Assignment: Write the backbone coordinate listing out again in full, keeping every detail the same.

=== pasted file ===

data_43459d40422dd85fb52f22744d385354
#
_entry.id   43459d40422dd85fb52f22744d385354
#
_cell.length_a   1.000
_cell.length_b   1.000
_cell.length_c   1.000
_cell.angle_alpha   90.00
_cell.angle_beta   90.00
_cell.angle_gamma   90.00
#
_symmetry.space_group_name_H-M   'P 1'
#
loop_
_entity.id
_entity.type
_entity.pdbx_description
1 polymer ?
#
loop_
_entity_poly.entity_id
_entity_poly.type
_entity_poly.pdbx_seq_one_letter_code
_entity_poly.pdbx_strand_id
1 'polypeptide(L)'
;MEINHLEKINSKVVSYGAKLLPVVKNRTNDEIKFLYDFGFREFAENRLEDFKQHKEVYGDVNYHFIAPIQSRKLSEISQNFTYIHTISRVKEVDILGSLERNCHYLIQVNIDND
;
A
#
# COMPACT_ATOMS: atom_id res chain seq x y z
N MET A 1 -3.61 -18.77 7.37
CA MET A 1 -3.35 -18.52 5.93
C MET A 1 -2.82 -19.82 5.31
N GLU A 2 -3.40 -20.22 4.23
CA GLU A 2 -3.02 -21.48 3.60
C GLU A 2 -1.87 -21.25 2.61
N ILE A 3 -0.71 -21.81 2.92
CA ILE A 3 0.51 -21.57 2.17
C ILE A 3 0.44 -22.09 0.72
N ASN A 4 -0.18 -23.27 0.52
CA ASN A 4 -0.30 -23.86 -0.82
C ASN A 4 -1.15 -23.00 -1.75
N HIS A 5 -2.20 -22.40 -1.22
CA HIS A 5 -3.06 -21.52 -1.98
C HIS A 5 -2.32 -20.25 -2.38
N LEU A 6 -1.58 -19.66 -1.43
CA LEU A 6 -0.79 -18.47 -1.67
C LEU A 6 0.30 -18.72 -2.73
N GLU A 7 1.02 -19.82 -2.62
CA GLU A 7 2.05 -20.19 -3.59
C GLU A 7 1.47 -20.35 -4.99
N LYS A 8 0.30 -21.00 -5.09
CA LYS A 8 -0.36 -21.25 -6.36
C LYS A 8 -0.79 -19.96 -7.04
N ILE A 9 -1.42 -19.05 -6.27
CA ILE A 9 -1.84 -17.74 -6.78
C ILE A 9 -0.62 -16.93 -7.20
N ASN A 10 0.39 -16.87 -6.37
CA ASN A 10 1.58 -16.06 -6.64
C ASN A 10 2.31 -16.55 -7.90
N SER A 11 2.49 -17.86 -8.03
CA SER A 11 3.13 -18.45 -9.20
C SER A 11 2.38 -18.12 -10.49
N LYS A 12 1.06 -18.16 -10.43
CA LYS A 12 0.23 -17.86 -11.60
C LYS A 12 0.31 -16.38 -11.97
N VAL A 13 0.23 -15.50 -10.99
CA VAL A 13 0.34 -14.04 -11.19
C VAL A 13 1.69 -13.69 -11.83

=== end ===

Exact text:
data_43459d40422dd85fb52f22744d385354
#
_entry.id   43459d40422dd85fb52f22744d385354
#
_cell.length_a   1.000
_cell.length_b   1.000
_cell.length_c   1.000
_cell.angle_alpha   90.00
_cell.angle_beta   90.00
_cell.angle_gamma   90.00
#
_symmetry.space_group_name_H-M   'P 1'
#
loop_
_entity.id
_entity.type
_entity.pdbx_description
1 polymer ?
#
loop_
_entity_poly.entity_id
_entity_poly.type
_entity_poly.pdbx_seq_one_letter_code
_entity_poly.pdbx_strand_id
1 'polypeptide(L)'
;MEINHLEKINSKVVSYGAKLLPVVKNRTNDEIKFLYDFGFREFAENRLEDFKQHKEVYGDVNYHFIAPIQSRKLSEISQNFTYIHTISRVKEVDILGSLERNCHYLIQVNIDND
;
A
#
# COMPACT_ATOMS: atom_id res chain seq x y z
N MET A 1 -3.61 -18.77 7.37
CA MET A 1 -3.35 -18.52 5.93
C MET A 1 -2.82 -19.82 5.31
N GLU A 2 -3.40 -20.22 4.23
CA GLU A 2 -3.02 -21.48 3.60
C GLU A 2 -1.87 -21.25 2.61
N ILE A 3 -0.71 -21.81 2.92
CA ILE A 3 0.51 -21.57 2.17
C ILE A 3 0.44 -22.09 0.72
N ASN A 4 -0.18 -23.27 0.52
CA ASN A 4 -0.30 -23.86 -0.82
C ASN A 4 -1.15 -23.00 -1.75
N HIS A 5 -2.20 -22.40 -1.22
CA HIS A 5 -3.06 -21.52 -1.98
C HIS A 5 -2.32 -20.25 -2.38
N LEU A 6 -1.58 -19.66 -1.43
CA LEU A 6 -0.79 -18.47 -1.67
C LEU A 6 0.30 -18.72 -2.73
N GLU A 7 1.02 -19.82 -2.62
CA GLU A 7 2.05 -20.19 -3.59
C GLU A 7 1.47 -20.35 -4.99
N LYS A 8 0.30 -21.00 -5.09
CA LYS A 8 -0.36 -21.25 -6.36
C LYS A 8 -0.79 -19.96 -7.04
N ILE A 9 -1.42 -19.05 -6.27
CA ILE A 9 -1.84 -17.74 -6.78
C ILE A 9 -0.62 -16.93 -7.20
N ASN A 10 0.39 -16.87 -6.37
CA ASN A 10 1.58 -16.06 -6.64
C ASN A 10 2.31 -16.55 -7.90
N SER A 11 2.49 -17.86 -8.03
CA SER A 11 3.13 -18.45 -9.20
C SER A 11 2.38 -18.12 -10.49
N LYS A 12 1.06 -18.16 -10.43
CA LYS A 12 0.23 -17.86 -11.60
C LYS A 12 0.31 -16.38 -11.97
N VAL A 13 0.23 -15.50 -10.99
CA VAL A 13 0.34 -14.04 -11.19
C VAL A 13 1.69 -13.69 -11.83